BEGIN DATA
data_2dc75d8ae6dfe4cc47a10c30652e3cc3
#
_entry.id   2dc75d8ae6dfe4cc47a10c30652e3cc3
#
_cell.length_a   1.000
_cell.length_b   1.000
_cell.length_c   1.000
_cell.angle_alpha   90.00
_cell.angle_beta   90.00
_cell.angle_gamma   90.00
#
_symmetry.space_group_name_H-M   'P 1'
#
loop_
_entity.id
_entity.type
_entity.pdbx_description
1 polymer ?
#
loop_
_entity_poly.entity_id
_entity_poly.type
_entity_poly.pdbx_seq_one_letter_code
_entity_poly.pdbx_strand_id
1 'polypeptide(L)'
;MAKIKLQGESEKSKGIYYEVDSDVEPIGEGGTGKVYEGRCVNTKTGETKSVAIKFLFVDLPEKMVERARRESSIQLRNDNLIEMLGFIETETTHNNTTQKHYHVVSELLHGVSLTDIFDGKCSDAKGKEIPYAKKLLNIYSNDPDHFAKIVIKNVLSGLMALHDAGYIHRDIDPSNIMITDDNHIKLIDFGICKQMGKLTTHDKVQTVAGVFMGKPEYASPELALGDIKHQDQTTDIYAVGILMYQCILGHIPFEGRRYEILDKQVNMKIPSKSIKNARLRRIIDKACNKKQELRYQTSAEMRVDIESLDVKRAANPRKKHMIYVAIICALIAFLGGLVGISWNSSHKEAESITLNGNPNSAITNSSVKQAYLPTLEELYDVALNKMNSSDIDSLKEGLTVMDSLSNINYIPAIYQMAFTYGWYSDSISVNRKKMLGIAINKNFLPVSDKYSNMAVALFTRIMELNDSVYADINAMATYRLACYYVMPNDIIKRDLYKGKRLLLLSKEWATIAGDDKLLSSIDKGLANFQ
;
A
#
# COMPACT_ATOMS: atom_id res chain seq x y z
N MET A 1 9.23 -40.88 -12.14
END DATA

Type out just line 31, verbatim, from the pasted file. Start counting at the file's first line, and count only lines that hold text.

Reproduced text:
N MET A 1 9.23 -40.88 -12.14